16. Zelda II: The Adventure of Link
First of all, Roman numerals are a weird deed choice. What is this, a Rocky movie ? honestly, this is precisely an odd title overall. Why “ The Adventure of Link ” over “ Link’s Adventure ” ?
But that ’ s not why I ’ megabyte giving this Nintendo Entertainment System classic a relatively low spotlight on this list. As person who enjoys the top-down Legend of Zelda titles about adenine much as the more modern installments, the gameplay in Zelda II just own ’ triiodothyronine deoxyadenosine monophosphate good as the gameplay of the sequels that followed it. Playing Link in a side-scroller feels weird—there ’ s a reason that none of the subsequent Zelda titles ( aside from the aforesaid CD-i games ) went down that road .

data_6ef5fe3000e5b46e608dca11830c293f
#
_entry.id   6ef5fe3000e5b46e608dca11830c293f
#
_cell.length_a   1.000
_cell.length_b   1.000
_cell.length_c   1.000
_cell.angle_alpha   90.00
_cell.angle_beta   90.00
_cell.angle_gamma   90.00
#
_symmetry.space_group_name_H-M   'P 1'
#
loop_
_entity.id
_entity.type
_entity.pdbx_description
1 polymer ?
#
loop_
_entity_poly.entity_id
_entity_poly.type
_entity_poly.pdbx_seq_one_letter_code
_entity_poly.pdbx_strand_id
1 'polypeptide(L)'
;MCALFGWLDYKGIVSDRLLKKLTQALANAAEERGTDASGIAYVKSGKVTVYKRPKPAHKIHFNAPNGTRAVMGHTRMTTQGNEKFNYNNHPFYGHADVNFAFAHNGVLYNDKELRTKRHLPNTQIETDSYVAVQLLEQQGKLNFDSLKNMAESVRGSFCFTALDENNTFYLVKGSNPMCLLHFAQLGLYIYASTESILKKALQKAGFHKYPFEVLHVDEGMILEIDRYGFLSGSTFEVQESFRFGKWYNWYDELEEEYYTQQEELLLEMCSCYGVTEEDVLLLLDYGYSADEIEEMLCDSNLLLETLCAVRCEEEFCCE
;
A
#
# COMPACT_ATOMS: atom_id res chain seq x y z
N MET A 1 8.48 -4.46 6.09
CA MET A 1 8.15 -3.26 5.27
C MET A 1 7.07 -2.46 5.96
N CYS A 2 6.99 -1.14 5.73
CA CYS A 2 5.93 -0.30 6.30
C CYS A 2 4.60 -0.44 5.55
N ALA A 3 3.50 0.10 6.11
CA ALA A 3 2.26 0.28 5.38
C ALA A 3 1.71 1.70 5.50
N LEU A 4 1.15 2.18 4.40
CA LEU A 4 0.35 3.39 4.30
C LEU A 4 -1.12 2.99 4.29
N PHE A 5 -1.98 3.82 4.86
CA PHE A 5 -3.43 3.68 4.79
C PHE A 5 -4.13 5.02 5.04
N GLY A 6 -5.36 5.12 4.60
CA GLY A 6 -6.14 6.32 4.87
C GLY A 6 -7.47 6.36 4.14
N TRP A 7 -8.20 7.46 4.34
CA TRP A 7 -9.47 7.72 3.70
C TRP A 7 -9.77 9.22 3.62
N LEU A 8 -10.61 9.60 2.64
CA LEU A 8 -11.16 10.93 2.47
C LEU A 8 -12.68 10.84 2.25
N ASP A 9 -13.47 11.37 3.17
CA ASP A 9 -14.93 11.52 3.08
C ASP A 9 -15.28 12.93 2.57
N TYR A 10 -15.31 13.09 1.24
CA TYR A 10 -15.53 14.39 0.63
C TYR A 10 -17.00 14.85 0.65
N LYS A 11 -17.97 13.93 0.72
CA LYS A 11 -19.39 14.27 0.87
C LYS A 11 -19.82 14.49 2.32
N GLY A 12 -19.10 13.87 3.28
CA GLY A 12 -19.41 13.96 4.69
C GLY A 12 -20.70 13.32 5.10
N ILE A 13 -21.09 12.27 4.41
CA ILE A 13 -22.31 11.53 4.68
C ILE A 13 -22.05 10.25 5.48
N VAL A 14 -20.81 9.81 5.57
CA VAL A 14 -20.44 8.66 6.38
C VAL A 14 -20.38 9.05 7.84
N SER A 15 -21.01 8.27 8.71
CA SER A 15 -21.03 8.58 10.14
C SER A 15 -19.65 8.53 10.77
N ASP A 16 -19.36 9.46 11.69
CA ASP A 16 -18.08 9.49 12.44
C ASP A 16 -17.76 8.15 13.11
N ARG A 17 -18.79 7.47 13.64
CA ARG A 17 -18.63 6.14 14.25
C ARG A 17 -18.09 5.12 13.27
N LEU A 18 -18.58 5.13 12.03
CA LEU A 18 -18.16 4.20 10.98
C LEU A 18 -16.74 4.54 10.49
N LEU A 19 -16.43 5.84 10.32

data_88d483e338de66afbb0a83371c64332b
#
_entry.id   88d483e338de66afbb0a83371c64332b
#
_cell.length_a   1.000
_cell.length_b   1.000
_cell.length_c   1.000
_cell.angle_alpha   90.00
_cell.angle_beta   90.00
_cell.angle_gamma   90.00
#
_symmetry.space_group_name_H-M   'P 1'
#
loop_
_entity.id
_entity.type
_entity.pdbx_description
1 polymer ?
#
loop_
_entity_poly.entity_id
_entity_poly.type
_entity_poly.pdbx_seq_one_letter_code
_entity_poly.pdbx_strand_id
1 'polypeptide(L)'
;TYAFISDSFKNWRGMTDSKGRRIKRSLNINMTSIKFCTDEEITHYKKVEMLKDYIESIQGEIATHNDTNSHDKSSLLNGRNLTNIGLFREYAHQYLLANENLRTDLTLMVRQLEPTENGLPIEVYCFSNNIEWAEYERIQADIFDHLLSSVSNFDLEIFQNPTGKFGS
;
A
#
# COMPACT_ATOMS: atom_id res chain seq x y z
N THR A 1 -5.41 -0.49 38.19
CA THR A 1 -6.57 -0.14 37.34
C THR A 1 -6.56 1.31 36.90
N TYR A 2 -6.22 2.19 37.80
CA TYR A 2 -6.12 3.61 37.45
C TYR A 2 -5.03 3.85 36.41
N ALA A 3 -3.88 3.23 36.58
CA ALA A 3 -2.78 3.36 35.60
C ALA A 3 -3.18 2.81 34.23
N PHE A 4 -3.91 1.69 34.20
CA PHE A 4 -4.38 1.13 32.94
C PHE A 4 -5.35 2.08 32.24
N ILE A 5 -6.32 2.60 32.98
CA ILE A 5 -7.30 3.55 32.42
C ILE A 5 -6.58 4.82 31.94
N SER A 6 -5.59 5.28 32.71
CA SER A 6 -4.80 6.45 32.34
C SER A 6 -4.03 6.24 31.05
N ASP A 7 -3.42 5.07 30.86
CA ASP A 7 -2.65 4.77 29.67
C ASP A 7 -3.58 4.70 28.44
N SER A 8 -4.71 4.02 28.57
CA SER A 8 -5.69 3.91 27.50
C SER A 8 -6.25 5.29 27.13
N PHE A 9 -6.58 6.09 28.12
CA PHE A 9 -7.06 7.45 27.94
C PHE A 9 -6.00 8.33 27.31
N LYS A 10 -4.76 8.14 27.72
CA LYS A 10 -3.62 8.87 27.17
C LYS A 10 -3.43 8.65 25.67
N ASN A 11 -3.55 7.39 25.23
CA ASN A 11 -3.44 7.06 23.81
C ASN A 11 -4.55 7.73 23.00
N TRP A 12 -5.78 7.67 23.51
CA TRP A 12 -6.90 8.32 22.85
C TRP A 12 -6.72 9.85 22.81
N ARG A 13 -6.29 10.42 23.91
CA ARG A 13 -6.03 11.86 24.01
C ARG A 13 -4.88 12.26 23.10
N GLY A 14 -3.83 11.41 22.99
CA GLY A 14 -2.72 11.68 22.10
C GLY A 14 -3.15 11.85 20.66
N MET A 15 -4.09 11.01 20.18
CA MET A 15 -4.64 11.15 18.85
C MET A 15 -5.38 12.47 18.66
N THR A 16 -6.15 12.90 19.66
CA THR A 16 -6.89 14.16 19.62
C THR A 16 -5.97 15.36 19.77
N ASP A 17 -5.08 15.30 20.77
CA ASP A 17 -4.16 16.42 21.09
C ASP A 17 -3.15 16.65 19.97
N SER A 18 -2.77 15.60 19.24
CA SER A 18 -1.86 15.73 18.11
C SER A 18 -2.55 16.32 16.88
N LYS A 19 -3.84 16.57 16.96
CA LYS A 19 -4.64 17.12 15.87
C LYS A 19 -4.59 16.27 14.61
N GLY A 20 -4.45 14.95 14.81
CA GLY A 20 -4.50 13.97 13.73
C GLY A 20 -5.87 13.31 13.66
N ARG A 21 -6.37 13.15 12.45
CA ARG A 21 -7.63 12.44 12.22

15. The Legend of Zelda: Tri Force Heroes
I don ’ triiodothyronine truly have much to say about this title, one of the more forgettable Zelda games in late years. It suffers from the same multiplayer-focus issues as Four Swords Adventures, but the gameplay is pretty crisp, and the puzzles are playfulness. It ’ s a pity the single-player options are lacking—and that playing as a pair is literally impossible .
14. The Legend of Zelda: Oracle of Ages
Released as a pair aboard Oracle of Seasons, this Game Boy Color game features authoritative top-down gameplay and a bunch together of fun puzzles. But it ’ south my opinion that the interconnected-game factor that makes the Oracle games so unique kind of shoots them in the metrical foot. In holy order to very experience the plot of the games, you need to purchase both, which—though a pretty aplomb concept—isn ’ t ideal for Zelda fans on a mean budget .
13. The Legend of Zelda: Oracle of Seasons